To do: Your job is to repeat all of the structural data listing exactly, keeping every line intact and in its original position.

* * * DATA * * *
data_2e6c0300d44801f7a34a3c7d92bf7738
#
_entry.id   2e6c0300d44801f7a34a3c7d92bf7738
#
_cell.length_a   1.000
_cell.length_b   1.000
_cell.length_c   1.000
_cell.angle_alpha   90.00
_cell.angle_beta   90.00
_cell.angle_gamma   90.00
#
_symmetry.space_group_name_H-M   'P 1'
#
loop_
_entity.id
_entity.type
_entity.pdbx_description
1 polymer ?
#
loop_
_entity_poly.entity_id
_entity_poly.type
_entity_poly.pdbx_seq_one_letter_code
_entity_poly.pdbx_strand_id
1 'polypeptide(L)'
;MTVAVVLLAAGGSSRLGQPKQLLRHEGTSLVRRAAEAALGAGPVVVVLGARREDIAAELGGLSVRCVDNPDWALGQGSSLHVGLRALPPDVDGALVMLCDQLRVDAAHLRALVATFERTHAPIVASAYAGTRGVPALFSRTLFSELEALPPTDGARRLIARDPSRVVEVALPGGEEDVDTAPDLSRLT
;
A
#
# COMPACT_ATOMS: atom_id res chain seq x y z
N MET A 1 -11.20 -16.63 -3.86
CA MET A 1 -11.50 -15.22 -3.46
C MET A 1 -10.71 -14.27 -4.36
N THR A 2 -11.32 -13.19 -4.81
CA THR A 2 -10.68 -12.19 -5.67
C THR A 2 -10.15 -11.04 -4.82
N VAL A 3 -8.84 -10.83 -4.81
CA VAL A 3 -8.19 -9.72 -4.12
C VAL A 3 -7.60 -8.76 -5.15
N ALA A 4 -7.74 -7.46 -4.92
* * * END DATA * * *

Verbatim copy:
data_2e6c0300d44801f7a34a3c7d92bf7738
#
_entry.id   2e6c0300d44801f7a34a3c7d92bf7738
#
_cell.length_a   1.000
_cell.length_b   1.000
_cell.length_c   1.000
_cell.angle_alpha   90.00
_cell.angle_beta   90.00
_cell.angle_gamma   90.00
#
_symmetry.space_group_name_H-M   'P 1'
#
loop_
_entity.id
_entity.type
_entity.pdbx_description
1 polymer ?
#
loop_
_entity_poly.entity_id
_entity_poly.type
_entity_poly.pdbx_seq_one_letter_code
_entity_poly.pdbx_strand_id
1 'polypeptide(L)'
;MTVAVVLLAAGGSSRLGQPKQLLRHEGTSLVRRAAEAALGAGPVVVVLGARREDIAAELGGLSVRCVDNPDWALGQGSSLHVGLRALPPDVDGALVMLCDQLRVDAAHLRALVATFERTHAPIVASAYAGTRGVPALFSRTLFSELEALPPTDGARRLIARDPSRVVEVALPGGEEDVDTAPDLSRLT
;
A
#
# COMPACT_ATOMS: atom_id res chain seq x y z
N MET A 1 -11.20 -16.63 -3.86
CA MET A 1 -11.50 -15.22 -3.46
C MET A 1 -10.71 -14.27 -4.36
N THR A 2 -11.32 -13.19 -4.81
CA THR A 2 -10.68 -12.19 -5.67
C THR A 2 -10.15 -11.04 -4.82
N VAL A 3 -8.84 -10.83 -4.81
CA VAL A 3 -8.19 -9.72 -4.12
C VAL A 3 -7.60 -8.76 -5.15
N ALA A 4 -7.74 -7.46 -4.92